This scenario was based on an actual case in which a crew blew down the gear and then discovered all airports in the vicinity were below minimums. They had to limp along at the maximum gear extended speed for several hundred miles, consuming fuel at a very high rate, before they were able to land at an airport that was above minimums. In the LOFT scenario, the crew would typically declare a missed approach, take stock of the situation and decide to land at Dulles, where the weather was a little better and the runways were a lot longer.

In another LOFT scenario, the crew experienced the failure of the primary inverter, which caused the loss of most of the instruments on the captain’s side of the instrument panel. This time they were not sitting there calmly assessing the situation while they were on position freeze and flight freeze. They were rapidly approaching a fix where their flight plan required a turn. It was fascinating to watch very experienced corporate crews professionally run through the loss of primary inverter checklist as they blithely sailed past the fix without making the turn. When the instructor couldn’t stand it anymore, the crew would get a friendly (and realistic) call from the controller asking where they were going.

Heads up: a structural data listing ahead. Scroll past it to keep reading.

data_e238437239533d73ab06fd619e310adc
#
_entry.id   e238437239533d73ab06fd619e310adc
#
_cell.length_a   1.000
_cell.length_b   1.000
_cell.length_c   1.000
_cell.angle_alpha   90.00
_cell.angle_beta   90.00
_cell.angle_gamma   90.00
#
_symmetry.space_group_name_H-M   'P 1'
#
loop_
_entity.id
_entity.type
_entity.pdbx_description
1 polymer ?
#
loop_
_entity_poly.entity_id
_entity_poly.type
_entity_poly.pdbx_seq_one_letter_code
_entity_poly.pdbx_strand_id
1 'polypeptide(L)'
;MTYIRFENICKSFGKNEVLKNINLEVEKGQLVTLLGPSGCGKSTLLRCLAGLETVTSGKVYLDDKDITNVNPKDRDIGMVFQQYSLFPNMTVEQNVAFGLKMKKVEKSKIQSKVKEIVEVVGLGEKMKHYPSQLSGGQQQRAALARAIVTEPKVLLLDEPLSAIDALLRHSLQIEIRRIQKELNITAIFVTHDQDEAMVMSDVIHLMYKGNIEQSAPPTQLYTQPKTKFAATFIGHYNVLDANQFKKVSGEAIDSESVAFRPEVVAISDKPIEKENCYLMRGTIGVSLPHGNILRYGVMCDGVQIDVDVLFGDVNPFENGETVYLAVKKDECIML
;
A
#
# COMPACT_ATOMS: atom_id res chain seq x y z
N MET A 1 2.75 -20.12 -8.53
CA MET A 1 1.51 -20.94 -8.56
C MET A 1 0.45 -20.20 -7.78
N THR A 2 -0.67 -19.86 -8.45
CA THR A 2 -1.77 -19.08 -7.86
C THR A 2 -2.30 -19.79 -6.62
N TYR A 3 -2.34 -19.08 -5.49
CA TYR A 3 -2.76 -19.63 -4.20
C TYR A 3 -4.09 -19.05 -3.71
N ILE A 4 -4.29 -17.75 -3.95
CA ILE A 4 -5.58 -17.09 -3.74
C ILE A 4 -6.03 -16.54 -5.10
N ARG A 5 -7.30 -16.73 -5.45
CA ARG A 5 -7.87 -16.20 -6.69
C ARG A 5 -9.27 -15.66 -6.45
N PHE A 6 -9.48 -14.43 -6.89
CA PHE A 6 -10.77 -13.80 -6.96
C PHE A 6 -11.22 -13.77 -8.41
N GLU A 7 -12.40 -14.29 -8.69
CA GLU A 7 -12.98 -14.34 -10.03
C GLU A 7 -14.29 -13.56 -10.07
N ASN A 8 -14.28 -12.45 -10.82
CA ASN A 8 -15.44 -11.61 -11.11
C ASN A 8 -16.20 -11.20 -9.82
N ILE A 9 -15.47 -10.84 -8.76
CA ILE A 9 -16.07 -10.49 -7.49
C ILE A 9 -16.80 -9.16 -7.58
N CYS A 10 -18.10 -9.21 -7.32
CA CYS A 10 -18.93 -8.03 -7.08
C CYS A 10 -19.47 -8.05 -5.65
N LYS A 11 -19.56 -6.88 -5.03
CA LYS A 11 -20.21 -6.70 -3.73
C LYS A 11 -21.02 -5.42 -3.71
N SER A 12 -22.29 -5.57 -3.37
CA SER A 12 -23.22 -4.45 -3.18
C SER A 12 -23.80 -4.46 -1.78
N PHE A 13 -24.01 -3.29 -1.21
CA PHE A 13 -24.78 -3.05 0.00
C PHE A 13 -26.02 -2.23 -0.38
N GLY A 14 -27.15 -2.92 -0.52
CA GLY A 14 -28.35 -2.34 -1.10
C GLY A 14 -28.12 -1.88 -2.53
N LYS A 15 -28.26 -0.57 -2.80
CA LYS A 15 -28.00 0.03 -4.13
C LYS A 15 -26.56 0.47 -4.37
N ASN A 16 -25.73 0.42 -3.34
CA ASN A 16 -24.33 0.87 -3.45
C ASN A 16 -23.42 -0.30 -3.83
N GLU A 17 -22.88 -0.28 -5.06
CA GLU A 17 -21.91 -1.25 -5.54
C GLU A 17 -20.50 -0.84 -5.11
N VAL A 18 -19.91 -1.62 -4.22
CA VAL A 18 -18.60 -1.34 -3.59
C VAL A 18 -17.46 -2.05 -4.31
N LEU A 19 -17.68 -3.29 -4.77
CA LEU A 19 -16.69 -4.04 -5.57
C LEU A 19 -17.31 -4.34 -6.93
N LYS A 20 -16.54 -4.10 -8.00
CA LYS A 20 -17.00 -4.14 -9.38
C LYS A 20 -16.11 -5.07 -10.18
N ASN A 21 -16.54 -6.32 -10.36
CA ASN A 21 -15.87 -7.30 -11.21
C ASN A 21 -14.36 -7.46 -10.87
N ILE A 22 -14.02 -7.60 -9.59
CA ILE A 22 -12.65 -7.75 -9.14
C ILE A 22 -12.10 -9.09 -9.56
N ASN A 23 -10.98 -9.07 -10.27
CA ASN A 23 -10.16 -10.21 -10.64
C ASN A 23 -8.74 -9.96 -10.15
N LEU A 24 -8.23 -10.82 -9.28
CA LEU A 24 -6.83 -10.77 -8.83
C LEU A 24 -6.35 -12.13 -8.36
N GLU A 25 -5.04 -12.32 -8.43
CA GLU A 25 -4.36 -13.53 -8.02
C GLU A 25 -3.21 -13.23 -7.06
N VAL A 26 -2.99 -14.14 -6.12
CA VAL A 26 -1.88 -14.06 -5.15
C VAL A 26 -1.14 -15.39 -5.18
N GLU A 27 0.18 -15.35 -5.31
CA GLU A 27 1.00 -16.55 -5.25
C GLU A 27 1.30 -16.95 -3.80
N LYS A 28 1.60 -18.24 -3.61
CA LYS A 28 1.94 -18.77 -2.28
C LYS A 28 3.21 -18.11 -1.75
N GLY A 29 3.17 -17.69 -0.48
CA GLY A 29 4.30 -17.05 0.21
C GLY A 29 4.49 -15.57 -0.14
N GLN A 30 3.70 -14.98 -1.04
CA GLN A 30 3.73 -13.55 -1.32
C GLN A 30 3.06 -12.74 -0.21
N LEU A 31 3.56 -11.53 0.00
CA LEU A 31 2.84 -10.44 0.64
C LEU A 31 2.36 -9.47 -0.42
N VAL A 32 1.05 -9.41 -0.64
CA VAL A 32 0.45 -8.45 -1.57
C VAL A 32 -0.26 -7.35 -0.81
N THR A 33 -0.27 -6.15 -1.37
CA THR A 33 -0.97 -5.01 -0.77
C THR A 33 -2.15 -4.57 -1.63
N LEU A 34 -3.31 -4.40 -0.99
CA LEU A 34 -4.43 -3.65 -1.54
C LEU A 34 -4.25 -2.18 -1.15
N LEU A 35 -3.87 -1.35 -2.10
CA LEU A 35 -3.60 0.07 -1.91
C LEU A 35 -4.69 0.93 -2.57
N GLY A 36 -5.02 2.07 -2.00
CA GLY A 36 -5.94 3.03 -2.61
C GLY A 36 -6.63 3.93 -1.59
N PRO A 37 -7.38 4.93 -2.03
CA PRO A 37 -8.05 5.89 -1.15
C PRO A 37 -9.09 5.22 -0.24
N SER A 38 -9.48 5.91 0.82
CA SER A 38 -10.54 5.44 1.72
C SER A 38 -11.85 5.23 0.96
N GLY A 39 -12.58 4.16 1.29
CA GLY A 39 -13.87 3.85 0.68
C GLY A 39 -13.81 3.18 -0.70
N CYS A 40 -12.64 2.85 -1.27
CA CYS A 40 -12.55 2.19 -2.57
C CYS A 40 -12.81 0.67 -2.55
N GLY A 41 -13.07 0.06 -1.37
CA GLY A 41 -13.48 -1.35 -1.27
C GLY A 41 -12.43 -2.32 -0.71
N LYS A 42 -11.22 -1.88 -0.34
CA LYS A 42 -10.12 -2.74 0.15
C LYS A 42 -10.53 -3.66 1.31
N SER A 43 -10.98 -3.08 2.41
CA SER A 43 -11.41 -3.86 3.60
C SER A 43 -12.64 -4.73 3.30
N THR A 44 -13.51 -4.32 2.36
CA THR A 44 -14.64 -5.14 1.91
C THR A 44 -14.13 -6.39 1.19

Just about anyone can read and accomplish a checklist. In this scenario the instructor was watching to see:

• When the captain lost his primary flight instruments, did he assess whether the copilot’s instruments were functioning properly before exchanging control with the copilot?

• Once the copilot was flying the airplane, did the crew carefully assess the situation, review their clearance and ensure they were navigating properly?

• Did the crew notify the controller of their situation?

• Finally, after aviating, navigating and communicating, how well did the crew accomplish the inverter failure checklist?

While I am enthusiastic about the value of line-oriented flight training, it seems like the pendulum may be swinging too far to the other extreme. The FAA/Industry Training Standards (FITS) curriculum for technologically advanced aircraft (TAA) trains pilots using scenario-based training rather than maneuver-based training. The purpose is to enhance the development of critical thinking and flight management skills. This in turn should lead to the thinking and judgment skills necessary to prevent the pilot-error accidents that are common, especially in technologically advanced aircraft.